It is the premise or background story in many famous films; a person has been wrongfully convicted of a crime that they did not commit, and the film will follow them, putting their case together with the help of a trained lawyer.
It’s a great story, but when it happens in real life, it has a more horrifying feel to it! You are now facing a prison sentence for a crime that you did not commit, and this has all the trappings of causing mental illness, distress, and loss of earnings.
So, if you are seeking to begin a wrongful conviction case against the police, the prosecution, and the judge, what do you need to do? This simple FAQ guide aims to answer some of the most common queries about wrongful conviction cases.
I’ve Been Wrongfully Convicted: What Do I Do?
If you have been wrongfully convicted, the first step you need to take is to contact wrongful conviction lawyers.
They will be able to help you put your case together and will be there to speak on your behalf in the legal proceedings that follow a wrongful conviction case. So, be sure you contact a legal team that has the experience and knowledge of this area of the law rather than simply being criminal solicitors.
Will I Receive Compensation If I am Exonerated?
This depends on where you are located. If you live in Pennsylvania, for example, no statute in place would require compensation payments to be made to yourself as the victim of a wrongful conviction.
But many of the other states will enable you to receive compensation if you are exonerated, so make sure that you discuss this with your representing lawyer.
Can The Police and Prosecution Team Be Held Accountable?
If the police or prosecution team were engaging in misconduct during the investigation, and this led to you being wrongfully convicted, and it can be proven, then yes, they can be held accountable. You would have to file a civil lawsuit against these individuals and would need to do so against the law enforcement department and district attorney’s office as well.
But it is worth noting that police officers and prosecutors, in their official capacities, have broad immunity. This means that it can be exceedingly hard to prove that they engaged in misconduct, and therefore, you will likely need an experienced legal team to help you prove that this was the case and the cause of your wrongful conviction.
How Long Do Wrongful Conviction Cases Take?
Every case is different, and when it comes to wrongful conviction cases, it can take a lot of time to resolve. In some instances, the government and officials will quickly agree to settle this claim. Whereas, in others, they will deny the allegations and will spend a long time (potentially years) fighting the case. If the people you are looking to sue for your wrongful conviction contest the claim, you’ll have to file a lawsuit and go to trial, which can take several years.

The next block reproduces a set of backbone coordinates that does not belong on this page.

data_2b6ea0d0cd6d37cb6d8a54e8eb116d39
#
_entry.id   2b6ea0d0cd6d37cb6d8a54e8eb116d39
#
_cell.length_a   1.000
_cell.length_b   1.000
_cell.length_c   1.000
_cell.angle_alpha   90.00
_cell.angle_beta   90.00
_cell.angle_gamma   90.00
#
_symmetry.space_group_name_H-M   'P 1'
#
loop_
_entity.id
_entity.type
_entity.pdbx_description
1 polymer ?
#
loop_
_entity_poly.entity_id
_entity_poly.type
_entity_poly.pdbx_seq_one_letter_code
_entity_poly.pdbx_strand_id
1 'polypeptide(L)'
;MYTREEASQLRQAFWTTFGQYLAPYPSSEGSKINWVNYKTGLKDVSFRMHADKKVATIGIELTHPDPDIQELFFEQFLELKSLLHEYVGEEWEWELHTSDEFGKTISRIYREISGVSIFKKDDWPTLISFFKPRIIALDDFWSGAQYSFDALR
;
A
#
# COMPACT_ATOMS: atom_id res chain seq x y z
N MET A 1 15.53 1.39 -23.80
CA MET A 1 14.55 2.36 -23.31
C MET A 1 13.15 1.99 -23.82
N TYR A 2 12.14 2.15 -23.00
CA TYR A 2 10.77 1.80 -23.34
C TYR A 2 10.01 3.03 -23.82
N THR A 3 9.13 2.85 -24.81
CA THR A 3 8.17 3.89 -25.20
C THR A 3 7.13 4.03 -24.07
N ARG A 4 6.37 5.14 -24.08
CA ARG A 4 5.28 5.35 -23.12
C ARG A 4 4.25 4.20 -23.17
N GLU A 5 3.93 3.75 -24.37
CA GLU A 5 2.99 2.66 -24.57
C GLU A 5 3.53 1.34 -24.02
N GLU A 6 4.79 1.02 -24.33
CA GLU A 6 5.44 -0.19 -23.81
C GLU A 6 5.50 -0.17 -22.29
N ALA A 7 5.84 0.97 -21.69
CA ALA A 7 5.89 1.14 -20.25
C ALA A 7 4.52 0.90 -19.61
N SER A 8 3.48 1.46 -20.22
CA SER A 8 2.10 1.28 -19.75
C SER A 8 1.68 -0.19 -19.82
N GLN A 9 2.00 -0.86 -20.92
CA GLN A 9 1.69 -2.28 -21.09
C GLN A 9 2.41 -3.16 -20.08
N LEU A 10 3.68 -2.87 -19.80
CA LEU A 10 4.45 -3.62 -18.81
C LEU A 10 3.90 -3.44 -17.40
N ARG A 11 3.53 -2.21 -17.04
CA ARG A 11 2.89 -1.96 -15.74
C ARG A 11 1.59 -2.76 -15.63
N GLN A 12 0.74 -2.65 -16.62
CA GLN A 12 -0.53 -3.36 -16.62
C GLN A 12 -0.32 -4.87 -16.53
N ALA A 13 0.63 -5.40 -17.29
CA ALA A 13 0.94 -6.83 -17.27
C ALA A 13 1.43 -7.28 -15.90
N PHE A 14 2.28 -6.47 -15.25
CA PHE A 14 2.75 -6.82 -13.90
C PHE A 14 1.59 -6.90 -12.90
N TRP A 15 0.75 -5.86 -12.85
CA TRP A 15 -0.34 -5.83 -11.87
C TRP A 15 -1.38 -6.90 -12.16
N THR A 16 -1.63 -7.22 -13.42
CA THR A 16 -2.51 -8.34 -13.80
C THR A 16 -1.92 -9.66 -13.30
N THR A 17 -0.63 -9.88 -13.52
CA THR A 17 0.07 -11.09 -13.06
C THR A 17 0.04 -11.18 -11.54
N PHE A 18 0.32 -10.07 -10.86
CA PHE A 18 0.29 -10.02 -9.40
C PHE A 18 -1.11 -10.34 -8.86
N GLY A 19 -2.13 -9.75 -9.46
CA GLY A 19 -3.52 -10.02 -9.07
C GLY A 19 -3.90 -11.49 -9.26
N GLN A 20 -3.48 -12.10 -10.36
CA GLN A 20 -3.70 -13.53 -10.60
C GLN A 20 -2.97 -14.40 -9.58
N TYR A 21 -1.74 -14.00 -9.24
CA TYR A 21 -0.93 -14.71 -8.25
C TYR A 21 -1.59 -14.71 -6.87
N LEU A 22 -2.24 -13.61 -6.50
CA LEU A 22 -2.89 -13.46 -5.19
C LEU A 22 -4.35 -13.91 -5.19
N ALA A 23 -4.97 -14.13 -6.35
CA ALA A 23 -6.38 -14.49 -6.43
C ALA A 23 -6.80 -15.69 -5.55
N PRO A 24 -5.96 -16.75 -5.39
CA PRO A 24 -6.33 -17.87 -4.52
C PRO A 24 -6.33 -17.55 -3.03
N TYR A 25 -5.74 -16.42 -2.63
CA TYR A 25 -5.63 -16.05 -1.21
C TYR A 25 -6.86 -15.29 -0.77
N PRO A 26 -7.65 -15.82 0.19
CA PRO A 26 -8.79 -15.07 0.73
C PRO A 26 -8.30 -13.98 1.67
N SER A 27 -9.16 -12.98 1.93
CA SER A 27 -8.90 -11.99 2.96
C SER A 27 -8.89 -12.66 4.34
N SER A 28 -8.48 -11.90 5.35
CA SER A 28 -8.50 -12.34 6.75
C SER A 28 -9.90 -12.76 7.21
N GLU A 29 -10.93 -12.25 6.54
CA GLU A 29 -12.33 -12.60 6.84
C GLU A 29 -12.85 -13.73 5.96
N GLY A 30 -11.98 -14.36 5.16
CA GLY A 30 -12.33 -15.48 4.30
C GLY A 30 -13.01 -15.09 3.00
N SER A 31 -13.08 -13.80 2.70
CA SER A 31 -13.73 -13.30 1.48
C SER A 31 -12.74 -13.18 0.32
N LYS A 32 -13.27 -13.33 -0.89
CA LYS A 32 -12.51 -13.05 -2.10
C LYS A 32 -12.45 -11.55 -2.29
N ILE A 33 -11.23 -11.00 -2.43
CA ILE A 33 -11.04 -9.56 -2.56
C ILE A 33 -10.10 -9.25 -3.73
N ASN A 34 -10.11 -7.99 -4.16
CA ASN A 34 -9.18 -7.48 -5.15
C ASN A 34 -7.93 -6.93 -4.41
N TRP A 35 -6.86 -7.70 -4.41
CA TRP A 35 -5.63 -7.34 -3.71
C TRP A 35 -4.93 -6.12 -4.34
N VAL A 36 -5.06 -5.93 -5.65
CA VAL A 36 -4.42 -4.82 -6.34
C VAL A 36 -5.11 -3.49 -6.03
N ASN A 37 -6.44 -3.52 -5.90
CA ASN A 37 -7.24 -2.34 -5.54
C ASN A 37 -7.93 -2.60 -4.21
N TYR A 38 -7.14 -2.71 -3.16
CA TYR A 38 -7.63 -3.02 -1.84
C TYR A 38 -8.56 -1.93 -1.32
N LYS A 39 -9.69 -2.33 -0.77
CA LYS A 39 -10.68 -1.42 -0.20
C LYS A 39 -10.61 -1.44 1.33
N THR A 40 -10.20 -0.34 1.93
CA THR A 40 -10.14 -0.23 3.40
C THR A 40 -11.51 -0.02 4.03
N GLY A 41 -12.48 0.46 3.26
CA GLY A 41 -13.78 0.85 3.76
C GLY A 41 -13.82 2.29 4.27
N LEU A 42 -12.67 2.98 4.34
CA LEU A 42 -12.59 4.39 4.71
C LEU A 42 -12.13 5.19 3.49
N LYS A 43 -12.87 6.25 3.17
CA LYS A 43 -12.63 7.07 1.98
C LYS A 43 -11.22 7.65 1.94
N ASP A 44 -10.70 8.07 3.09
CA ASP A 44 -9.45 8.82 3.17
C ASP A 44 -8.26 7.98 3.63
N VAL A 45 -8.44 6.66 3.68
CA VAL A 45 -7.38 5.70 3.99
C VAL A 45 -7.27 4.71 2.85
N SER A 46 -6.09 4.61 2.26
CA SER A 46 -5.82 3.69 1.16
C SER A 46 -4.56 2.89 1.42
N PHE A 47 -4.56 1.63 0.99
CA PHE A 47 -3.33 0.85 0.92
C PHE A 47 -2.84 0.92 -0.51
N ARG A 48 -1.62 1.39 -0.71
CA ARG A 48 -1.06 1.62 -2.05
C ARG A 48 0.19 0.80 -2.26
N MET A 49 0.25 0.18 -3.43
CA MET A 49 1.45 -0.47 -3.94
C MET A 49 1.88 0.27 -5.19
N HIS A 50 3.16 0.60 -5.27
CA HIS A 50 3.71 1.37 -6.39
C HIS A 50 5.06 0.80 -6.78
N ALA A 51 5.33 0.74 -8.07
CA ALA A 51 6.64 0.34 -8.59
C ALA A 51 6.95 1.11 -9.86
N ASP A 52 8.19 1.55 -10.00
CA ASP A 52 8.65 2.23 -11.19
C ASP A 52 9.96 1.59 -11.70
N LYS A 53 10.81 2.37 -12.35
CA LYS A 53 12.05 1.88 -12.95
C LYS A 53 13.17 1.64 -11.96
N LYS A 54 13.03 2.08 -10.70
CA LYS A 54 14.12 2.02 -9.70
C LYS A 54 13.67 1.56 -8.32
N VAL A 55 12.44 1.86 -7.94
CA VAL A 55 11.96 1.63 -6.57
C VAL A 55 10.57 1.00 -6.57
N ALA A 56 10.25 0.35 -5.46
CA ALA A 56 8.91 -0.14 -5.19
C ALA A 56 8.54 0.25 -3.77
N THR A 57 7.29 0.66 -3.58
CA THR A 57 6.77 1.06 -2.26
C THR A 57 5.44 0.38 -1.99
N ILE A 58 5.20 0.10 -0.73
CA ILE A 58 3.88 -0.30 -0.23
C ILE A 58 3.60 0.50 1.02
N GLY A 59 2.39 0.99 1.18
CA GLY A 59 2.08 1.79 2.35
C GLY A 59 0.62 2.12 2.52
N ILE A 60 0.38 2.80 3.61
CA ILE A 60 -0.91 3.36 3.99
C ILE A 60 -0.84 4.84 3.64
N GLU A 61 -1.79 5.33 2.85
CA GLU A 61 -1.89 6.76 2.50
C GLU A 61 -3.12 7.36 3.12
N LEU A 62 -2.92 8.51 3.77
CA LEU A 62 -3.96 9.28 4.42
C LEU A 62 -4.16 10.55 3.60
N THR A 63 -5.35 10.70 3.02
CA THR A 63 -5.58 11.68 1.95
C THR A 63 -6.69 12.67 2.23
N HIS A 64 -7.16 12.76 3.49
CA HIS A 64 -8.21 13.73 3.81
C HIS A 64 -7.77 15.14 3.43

What Can I Recover If I Win A Wrongful Conviction Case?
In the majority of wrongful conviction suits, the outcome that has been looked for is monetary compensation for the harm and losses that have been sustained due to wrongful imprisonment. This will usually involve loss of income, lack of financial stability, and emotional trauma. The exact amount will vary, and your legal team should aim to break this down for you, as well as what you are entitled to.
How common is wrongful conviction?
Wrongful convictions are more common than many people realize. Studies suggest that a significant number of individuals have been wrongfully convicted, with estimates ranging from 1% to 10% of all convictions. Factors such as eyewitness misidentification, false confessions, and inadequate legal representation contribute to these injustices.
What can someone do if they believe they’ve been wrongfully convicted?
If someone believes they have been wrongfully convicted, they should seek legal assistance immediately. They can contact organizations that specialize in wrongful convictions, provide relevant evidence to support their innocence and work with legal professionals to file appeals or pursue exoneration. It’s crucial to act promptly to increase the chances of rectifying the error in the criminal justice system.